Patriarch Encourages Pilgrimages to Holy Land

BETHESDA, Md. (CNS) — The Latin patriarch of Jerusalem says the dwindling population of Christians in his city needs to be bolstered by the support of Christians around the world and by their visits as pilgrims.

In an interview Sept. 20 at the suburban Washington offices of the Holy Land Christian Ecumenical Foundation, Patriarch Fouad Twal told Catholic News Service that the Christian population in Jerusalem is about 10,000 — Catholics, Protestants and Orthodox Christians combined. There are about 240,000 Muslims and 455,000 Jews.

He said the small number of Christians “reminds us about the words of the Lord, ‘You will be the salt of the earth,’ and salt is the small quantity.”

Just as only a small amount of salt is needed to flavor food, he said, “I hope we can do our work as a small, small group, to be an example of witness, of charity, to be a bridge between these people, to be an element of peace, an element of tolerance.”

A significant portion of his work as patriarch of Jerusalem — the equivalent of an archbishop for a patriarchate that includes all Latin-rite Catholics in Israel, the Palestinian territories, Jordan and Cyprus — includes traveling the world to visit the displaced Christians of the region.

He noted that last year’s Synod for Bishops on the Middle East included a focus on the diaspora “and our obligation to visit them and their obligation to come back or to help with a project as much as possible.”

In response, Patriarch Twal has visited Argentina, Chile, Colombia and Honduras in the last year. His trip to the United States in September brought him around the country — his message, in part, encouraging Christians who have left Jerusalem to come back.

He recognizes that the key to making that possible is peace, he said. But until that day comes, he said he asked people to help with various efforts “and to not forget those who are still there.”

Pope Benedict XVI, as well as King Abdullah of Jordan and Israeli President Shimon Peres, are among the leaders who encourage him to keep up that effort. “They have often told me, please keep your people in the Holy Land, don’t lose them.”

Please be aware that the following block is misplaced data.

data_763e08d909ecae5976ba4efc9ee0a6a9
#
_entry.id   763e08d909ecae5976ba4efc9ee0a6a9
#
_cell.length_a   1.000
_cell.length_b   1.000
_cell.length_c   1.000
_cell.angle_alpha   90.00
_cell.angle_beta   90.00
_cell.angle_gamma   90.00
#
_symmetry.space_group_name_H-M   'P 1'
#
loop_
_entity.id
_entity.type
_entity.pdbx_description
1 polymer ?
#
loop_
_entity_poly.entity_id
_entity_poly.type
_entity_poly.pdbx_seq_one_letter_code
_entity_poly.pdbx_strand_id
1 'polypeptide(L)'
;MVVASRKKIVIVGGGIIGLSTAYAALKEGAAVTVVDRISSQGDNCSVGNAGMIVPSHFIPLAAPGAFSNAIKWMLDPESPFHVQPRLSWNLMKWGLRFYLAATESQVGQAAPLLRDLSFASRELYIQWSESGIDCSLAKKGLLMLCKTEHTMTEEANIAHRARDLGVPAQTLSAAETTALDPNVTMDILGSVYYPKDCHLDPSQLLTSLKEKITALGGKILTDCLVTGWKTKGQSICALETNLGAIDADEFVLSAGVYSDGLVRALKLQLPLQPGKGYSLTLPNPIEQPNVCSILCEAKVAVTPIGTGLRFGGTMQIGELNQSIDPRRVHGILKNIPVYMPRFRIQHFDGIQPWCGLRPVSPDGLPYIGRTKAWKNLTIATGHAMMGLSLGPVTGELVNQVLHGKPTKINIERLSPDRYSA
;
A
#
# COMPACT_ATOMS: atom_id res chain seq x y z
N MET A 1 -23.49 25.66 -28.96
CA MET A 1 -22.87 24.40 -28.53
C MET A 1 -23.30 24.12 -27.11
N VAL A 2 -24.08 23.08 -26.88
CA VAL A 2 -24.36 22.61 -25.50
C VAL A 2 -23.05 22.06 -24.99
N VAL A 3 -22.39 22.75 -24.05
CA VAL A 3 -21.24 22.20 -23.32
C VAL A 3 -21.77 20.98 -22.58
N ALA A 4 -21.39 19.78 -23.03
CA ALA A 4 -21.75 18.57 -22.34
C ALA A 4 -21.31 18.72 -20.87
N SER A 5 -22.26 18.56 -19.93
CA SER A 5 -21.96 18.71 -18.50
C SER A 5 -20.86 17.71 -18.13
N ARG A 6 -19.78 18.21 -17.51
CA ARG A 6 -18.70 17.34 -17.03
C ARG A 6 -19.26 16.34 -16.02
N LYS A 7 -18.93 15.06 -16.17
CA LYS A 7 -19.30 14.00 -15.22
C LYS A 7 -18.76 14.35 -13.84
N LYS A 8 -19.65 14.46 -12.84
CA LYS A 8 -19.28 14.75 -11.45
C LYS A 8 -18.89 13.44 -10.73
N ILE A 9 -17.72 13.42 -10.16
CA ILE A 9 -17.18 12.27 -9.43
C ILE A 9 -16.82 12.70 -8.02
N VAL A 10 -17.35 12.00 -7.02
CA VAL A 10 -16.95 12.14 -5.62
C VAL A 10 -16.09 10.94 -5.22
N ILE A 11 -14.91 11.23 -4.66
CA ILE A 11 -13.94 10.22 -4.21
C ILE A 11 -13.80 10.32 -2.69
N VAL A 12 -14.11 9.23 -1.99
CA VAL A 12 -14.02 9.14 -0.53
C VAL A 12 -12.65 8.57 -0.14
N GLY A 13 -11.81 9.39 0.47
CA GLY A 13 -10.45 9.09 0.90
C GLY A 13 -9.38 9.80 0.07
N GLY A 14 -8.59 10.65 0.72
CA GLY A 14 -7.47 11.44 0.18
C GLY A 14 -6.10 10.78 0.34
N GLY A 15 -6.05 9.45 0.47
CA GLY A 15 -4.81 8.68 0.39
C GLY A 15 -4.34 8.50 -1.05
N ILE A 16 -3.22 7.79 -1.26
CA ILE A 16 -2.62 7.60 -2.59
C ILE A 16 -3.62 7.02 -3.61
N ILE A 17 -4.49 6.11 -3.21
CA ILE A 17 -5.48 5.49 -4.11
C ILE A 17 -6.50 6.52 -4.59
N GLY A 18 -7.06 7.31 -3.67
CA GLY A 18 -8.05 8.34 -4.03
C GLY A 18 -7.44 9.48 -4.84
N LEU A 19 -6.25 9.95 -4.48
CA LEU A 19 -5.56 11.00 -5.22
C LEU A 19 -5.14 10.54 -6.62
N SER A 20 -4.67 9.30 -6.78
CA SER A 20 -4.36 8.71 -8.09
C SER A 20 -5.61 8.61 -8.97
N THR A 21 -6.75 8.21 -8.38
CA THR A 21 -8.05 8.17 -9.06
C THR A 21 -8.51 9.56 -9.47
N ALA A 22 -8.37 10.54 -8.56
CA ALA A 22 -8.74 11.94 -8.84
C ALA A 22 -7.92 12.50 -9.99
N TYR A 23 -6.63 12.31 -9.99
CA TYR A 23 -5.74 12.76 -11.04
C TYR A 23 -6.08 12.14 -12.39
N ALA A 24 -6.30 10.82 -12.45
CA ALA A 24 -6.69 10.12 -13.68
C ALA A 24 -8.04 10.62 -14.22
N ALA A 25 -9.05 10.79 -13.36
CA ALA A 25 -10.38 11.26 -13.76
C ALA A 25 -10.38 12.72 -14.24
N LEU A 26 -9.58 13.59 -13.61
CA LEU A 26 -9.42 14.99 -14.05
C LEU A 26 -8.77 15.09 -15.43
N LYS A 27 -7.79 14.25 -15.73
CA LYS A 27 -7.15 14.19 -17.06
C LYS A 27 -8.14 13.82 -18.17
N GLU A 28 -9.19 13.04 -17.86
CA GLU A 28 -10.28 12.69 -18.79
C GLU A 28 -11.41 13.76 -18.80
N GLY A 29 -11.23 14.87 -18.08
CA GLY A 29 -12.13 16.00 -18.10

“We don’t need only all the beautiful buildings, all the antiquities,” Patriarch Twal said. “We want this living community, these living stones. That’s why we are doing our best to give them hope.”

He said one thing that gives Christians in Jerusalem hope is when pilgrims come. For now, it’s easier for pilgrims to visit Jerusalem from the United States, Europe or Asia than it is for those nearby.

“We need any parish priest to come with his parish group, from all Palestine, Jordan and the Arab countries, to visit the Holy Land, to visit Bethlehem and Jerusalem,” he said. But the threat of violence and the unsettled political situation make it very difficult for nearby Christians to visit, the patriarch said.

“When we see pilgrims in the Holy Land, it says ‘you are not alone, we are with you,’” he said.

Bishop Mansour consecrated the chapel with holy water, incense and chrism. In blessing the altar, Bishop Mansour prayed that it would become “a table that give life” from which God would “grant peace and forgiveness of sins to all the children of the holy church, the living and the departed.”

As he dedicated the chapel, the bishop prayed that God would “look with kindness” upon the whole church and “keep her firm on the rock of truth” and protect it from “heresy and division.”

Among the projects he hopes will help bolster the Christian presence in the Holy Land for the long term is the new American University of Madaba, set to open in October in Patriarch Twal’s home city in Jordan, not far from Jerusalem. The Catholic university has an enrollment so far of about 200 and eventually will accommodate up to 8,000 students, said the patriarch.

Pope Benedict blessed the cornerstone of the university in May 2009. Programs available include engineering, science, health sciences, information technology, business and finance, art and design and languages and communications.

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